Jolt Energy Storage Technologies: Delivering clean energy on demand
As its moniker suggests, Jolt Energy Storage Technologies develops sustainable energy-storage solutions. The company won the 2018 Orcelle Award for its organic industrial flow battery – a durable, scalable system that requires no expensive catalyst or membranes to generate energy.
Since winning, co-founder and chief technology officer Tom Guarr and his team have ramped up efforts to develop an all-organic battery that can provide clean energy on demand. The battery in question contains no cobalt manganese or lithium – or any toxic metals for that matter.
Once scaled, the battery is hoped to offer a low-cost alternative to traditional cell-type batteries. Jolt’s flow battery has been designed to be charged in transit using a shaft generator or auxiliary engine, meaning emission-free operation of a vessel at berth. Jolt’s technology also potentially means zero emissions at ports anywhere in the world – not just the handful that currently have shore power supply infrastructure.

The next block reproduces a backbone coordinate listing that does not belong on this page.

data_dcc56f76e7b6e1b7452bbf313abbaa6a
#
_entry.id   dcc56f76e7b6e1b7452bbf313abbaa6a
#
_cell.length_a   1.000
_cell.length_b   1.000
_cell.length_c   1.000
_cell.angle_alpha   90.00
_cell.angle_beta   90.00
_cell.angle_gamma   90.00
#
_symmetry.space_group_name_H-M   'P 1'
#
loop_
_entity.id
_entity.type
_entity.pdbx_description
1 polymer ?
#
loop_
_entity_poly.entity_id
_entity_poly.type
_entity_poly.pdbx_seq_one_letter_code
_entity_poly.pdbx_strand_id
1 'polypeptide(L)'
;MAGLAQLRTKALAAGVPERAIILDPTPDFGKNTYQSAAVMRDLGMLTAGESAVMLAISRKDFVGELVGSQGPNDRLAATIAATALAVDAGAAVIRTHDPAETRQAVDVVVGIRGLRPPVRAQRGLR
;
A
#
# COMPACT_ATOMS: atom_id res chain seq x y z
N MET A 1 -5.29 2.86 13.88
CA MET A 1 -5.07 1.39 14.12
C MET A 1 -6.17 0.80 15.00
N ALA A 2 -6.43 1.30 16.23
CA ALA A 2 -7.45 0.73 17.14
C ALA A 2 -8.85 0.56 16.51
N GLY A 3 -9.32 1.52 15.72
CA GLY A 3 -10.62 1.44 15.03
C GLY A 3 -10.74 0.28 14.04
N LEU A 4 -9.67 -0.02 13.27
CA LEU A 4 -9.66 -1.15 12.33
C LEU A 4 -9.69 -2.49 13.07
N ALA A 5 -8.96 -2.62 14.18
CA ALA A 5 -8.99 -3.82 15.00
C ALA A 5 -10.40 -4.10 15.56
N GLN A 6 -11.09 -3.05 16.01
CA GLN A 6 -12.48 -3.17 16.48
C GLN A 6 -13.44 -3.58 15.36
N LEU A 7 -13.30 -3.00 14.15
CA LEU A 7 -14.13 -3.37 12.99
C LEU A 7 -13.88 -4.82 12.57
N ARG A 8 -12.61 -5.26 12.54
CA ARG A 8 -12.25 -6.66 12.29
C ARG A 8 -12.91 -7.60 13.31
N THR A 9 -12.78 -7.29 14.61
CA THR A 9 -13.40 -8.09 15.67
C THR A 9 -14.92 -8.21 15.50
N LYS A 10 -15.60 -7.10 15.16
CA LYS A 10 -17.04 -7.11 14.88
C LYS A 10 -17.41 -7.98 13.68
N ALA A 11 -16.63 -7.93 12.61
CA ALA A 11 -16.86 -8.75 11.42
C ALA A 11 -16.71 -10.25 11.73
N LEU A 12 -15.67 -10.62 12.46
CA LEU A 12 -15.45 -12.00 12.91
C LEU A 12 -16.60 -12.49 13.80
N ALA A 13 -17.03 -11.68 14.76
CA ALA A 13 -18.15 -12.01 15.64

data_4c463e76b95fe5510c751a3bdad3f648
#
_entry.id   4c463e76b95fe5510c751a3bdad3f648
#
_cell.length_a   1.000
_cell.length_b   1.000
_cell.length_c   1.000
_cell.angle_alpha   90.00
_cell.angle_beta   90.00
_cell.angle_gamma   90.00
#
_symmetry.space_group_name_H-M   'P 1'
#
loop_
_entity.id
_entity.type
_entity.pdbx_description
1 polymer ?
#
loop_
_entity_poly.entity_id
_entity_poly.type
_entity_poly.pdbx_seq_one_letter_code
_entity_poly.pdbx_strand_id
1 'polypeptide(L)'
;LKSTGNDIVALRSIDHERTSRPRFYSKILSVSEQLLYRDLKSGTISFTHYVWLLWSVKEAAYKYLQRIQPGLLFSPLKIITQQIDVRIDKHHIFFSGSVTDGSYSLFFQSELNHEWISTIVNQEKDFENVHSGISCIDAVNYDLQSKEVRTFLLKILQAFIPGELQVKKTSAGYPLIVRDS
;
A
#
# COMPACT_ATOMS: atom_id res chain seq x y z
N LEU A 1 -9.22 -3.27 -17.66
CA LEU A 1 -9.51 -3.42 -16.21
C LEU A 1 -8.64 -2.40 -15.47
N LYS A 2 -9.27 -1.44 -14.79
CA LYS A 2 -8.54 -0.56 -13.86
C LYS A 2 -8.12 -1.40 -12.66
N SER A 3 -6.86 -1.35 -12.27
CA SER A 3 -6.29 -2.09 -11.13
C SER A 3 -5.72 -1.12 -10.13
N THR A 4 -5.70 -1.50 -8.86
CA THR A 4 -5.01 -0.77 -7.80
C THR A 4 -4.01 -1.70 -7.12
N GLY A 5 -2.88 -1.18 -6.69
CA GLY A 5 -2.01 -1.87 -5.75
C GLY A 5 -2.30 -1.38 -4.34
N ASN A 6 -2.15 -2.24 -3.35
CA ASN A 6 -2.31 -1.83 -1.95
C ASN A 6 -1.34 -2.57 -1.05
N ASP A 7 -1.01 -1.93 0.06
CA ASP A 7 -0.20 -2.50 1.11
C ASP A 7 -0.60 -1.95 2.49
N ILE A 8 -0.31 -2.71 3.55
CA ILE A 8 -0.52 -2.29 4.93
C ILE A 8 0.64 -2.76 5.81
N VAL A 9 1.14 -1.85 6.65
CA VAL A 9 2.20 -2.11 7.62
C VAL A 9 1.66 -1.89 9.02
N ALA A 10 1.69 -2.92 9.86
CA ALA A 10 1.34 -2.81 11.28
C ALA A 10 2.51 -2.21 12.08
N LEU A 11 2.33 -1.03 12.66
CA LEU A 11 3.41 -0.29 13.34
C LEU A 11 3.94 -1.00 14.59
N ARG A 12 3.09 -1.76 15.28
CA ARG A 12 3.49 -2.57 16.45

“More broadly, our energy storage technology can be used to help bring more renewable energy onto the grid,” says Guarr. “We estimate that if just 20% of coal-fired power plants were replaced with renewables and storage, we could reduce CO2 emissions by 200 million tonnes in the US alone.” Total emissions in the US in 2017 were 6,475 million tonnes of CO2 equivalent, according to the United States Environmental Protection Agency.
But the proof is in the pudding. Bolstered by a recent grant from the US Department of Energy, preparations for a pilot installation are now in full swing, as well as efforts to build a larger prototype battery. As the company scales up its operations, Guarr is quietly optimistic: “It’s vitally important that we prove the performance and durability of our technology in real-world scenarios if we truly want to make an impact.”